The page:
Description: Displays geotagged tweets in their geographic context.
Purpose-built for journalism: No.
Journalism uses: Trend monitoring, source building, source material for stories.
Pros: Lets users see the forest for the trees, places tweets in their geographies, multiple filters
Cons: Map can get too cluttered, only searches one platform
When the Twitter feed goes bonkers — whether it’s Zimmerman, Sharknado or Election Night — it’s helpful to have tools that can bring some order to the chaos of the feed and, if you’re in the media, get you out of the trees and able to see the forest.
There are myriad tools out there, but this field — Twitter analytics — is one where it seems to be the more expansive the product, the less it delivers. Tightly focused concepts that mine either the Twitter API or the Twitter Firehose work in this area and often, the more vertical they are, the better.
Trendsmap is like that. The tagline is “Real-time local Twitter trends,” and the functionality is simple: We’re going to mine the Firehose to show you the geotagged Tweets from an area, superimpose them on a map and allow you to click on the evidence — the raw tweet — to see what people are saying.
They offer a decent range of products, all centered around the graphic display of geotagged tweets.
The Zimmerman verdict presents a nice case study.
The map hits all the things we’d want to know to see the forest for the trees: both proportionate and layered results to easily show popularity of terms, differentiation between users, hashtags and words and the ability to click in to see the evidence.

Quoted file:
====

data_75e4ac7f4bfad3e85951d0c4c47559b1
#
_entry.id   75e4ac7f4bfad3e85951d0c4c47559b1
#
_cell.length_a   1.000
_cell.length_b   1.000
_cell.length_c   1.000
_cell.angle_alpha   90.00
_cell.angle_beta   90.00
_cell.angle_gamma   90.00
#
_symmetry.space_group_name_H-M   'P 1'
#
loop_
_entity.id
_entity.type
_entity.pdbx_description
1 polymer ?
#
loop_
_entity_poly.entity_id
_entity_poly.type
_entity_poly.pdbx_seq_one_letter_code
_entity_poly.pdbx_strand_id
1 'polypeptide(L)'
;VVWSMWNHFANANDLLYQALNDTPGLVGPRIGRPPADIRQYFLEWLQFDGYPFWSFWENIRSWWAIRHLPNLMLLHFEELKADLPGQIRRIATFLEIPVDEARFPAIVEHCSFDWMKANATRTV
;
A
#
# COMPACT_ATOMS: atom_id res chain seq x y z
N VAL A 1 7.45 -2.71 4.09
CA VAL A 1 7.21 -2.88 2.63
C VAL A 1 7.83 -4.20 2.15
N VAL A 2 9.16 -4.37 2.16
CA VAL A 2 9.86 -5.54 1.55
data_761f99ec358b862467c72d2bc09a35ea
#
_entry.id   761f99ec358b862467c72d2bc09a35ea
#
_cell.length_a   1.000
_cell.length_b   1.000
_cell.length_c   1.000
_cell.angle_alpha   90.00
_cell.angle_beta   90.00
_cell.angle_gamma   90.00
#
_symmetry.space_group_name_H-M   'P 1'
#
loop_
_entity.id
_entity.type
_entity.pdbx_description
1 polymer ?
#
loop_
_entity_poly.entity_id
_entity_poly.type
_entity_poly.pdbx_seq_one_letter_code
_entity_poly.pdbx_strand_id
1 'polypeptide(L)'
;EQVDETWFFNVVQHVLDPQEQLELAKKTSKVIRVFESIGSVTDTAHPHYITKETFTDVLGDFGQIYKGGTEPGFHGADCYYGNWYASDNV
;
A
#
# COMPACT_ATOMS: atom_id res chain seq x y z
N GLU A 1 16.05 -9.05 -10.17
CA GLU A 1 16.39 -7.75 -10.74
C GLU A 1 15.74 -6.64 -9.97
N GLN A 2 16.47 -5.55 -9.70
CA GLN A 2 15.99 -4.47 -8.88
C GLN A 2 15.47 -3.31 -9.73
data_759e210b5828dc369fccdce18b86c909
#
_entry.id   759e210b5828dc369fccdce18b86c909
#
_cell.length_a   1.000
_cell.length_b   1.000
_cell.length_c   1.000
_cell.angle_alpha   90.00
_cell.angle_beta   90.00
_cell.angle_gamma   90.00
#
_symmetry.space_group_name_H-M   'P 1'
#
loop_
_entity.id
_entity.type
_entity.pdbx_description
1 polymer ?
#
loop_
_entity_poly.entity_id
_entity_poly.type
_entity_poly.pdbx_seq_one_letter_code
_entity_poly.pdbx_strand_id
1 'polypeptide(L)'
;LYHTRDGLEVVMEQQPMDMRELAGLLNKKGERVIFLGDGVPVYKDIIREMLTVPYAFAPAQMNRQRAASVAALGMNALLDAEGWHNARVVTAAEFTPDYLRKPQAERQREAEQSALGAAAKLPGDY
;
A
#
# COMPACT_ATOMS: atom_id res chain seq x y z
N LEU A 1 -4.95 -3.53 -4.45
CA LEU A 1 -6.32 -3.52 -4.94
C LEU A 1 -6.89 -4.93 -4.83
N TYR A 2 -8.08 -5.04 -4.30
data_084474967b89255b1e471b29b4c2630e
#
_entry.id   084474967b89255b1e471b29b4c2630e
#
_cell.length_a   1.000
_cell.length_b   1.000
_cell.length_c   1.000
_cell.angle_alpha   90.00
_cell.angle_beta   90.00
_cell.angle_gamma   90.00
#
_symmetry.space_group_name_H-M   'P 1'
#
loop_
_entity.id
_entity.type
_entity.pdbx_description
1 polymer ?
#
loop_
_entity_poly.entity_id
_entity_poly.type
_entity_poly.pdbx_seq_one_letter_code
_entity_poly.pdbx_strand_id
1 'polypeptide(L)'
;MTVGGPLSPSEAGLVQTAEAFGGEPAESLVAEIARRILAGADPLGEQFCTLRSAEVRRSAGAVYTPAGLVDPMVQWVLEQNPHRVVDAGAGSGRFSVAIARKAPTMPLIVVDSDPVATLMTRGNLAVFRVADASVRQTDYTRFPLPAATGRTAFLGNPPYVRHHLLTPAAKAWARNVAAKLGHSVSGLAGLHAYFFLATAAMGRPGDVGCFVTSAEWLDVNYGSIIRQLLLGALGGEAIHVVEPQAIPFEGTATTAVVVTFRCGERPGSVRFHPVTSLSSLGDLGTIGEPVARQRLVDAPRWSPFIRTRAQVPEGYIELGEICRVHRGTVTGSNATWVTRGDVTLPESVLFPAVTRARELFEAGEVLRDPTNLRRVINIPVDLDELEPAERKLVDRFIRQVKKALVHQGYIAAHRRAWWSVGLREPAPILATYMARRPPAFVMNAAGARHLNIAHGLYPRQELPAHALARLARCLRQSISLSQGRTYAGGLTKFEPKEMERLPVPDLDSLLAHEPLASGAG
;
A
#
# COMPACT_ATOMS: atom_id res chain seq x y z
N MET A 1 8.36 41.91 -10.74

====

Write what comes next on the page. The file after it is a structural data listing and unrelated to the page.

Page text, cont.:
Zooming in is easy — and makes the product much more readable and understandable. I zoomed in to Columbia, Mo., at about the same time, just to see what the people around me were Tweeting.
The zoom resolves the biggest problem with Trendsmap: The amount of data that’s displayed can be overwhelming and even though there are filters for hashtag/word/user name, the big picture can be hard to discern.
The first pass at it as a journalism tool says that it’s really good for doing research, for tracking tweets and for getting that one sentence in the story that speaks to the broader social media perspective in a story (“One hour after the verdict was announced, 70 percent of the tweets in Columbia, Mo., were about the trial.”).
And I do see this as a way to measure and report on reaction for that ‘What they’re saying on social media’ sidebar, as well as to find people sources tweeting about a specific topic in a specific area. Geofeedia does something similar, but it allows searches across Flicker, Instagram, Picasa and Twitter, though it doesn’t show term, user or hashtag frequency.
There may be some other uses cases as a reporting tool outside of fine-detail reporting, but none are that obvious to me yet. Please weigh in.
It seems like it could be more of a community-building display than anything else. Here’s a live-action example of just that, a custom-build Trendsmap did for the Rogers Communications Inc., site Sportsnet.ca . I can see a publication embedding a map widget on its web page for curious readers and as a way to build buzz and camaraderie. Trendsmap did a custom-build for the Australian Broadcast Co., during the last federal election. The widget showed trends in political tweets over the course of the election cycle. It’s interesting, but it would seem to require some analysis of beyond the sheer display.